An Important Question about My Views on Sin as it Relates to the Believer


----- Original Message -----
From: Name Withheld
To: Paul Stringini
Sent: Tuesday, January 16, 2018 3:46 PM
Subject: Matthew Study Chapter 1Part Two

Greetings an peace unto you, Paul, 

I began listening to your word by word study of Matthew chapter 1.  After I had listened to about three or four of you unpacking general topics, I wanted to hear your expository unpacking of God’s word.   I hope you don’t mind that I send you an e-mail just as a further point of seeking clarity as I listen to your studies. I hope I can listen to as many of them as possible.

The comment that caught my ear as you’re unpacking Matthew 1, was your reference regarding our Lord’s definition of sin, as He states it in John Chapter 8, verse 34.  If I recall correctly, you mentioned that “he who commits sin does not abide in the house forever, rather he is a servant of sin”.  Then you mentioned that other people may add to it the word ‘habitually’ to perhaps dilute what the Lord Jesus is really saying.  I believe that was the extent of your reference to the verse in John.  As I write this, I admit that I have not yet listened to your expository teaching of the Gospel of John, so I hope that I am not doing a disservice here, if I do please forgive me.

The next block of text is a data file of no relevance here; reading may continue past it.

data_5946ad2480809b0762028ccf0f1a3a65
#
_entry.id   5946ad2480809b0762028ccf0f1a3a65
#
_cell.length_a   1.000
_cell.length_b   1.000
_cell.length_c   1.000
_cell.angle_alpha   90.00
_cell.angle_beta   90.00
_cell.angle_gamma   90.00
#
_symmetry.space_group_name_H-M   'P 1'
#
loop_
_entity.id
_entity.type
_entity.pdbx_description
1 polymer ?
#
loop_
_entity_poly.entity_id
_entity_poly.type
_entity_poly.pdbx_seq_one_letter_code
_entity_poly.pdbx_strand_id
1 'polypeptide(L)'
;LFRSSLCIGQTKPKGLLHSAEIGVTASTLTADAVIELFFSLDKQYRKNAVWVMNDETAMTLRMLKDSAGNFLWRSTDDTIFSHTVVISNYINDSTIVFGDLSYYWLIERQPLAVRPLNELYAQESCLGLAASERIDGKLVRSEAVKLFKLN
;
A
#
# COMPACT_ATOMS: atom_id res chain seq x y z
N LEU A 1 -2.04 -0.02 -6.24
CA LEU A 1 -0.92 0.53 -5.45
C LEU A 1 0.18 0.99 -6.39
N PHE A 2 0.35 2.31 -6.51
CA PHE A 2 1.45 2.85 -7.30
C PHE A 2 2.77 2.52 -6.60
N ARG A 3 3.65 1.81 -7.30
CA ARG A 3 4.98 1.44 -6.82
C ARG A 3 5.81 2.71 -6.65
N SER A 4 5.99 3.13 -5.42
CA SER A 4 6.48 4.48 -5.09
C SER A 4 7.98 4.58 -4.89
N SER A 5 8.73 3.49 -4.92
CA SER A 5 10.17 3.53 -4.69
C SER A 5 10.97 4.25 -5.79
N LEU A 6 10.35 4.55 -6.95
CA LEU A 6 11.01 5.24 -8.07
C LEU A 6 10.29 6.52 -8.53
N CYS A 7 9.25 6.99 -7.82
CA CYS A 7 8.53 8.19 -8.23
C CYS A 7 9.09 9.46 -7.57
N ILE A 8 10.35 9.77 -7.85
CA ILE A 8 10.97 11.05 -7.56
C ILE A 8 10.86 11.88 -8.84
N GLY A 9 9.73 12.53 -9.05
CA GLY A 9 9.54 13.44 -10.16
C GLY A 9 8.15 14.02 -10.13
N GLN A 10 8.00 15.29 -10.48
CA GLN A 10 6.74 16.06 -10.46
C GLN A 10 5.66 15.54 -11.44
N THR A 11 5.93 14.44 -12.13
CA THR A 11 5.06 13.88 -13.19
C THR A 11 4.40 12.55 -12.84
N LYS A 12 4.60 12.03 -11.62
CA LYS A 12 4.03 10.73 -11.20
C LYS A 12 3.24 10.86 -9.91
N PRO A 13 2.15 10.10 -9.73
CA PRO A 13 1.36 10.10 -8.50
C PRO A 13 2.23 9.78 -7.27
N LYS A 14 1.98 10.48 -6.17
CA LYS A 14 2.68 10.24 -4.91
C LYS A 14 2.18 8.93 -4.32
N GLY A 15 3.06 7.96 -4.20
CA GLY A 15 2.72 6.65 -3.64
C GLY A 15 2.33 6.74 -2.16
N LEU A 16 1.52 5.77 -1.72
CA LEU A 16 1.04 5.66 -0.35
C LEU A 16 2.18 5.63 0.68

It has been a habit of mine that I try to read or listen to what other expositors say or have said about the meaning of a verse or a passage. One of my favorite places that I go to, is old time preachers, like Jonathan Edwards, C.H. Spurgeon, Matthew Henry, Arthur Pink, Benjamin Warfield and others.  Their type of preaching is no longer what is being heard from today pulpits!

Again, your John chapter 8 expository notwithstanding,  I believe that that your statement regarding John 8:34 in the Matthew study was very simplistic and could have needed to be elaborated further, lest it comes across as an impossibility for any believer who commits sin.  Just as an example of what I’m trying to say, here is the expository form the Matthew Henry Commentaries, excerpted from the website, regarding John 8:34, and a definition of ‘he who commits sin’:

“See who it is on whom this brand is fastened- on him who ‘commits sin’.  There is not a just man on earth that lives, and sins not; yet not everyone that sins is not a servant of sin, for then God would have no servants; but he that makes sin, that makes choice of sin, prefers the way of wickedness before the way of holiness ( Jer. 44;16,17 ), - that makes a covenant with sin, enters into league with it, and makes a marriage with it, that makes contrivances with sin, makes provision for the flesh, and devises iniquity, and that makes a custom of sin, who walks after the flesh, supports its interest, and accepts its wages, Rom. 6:16.”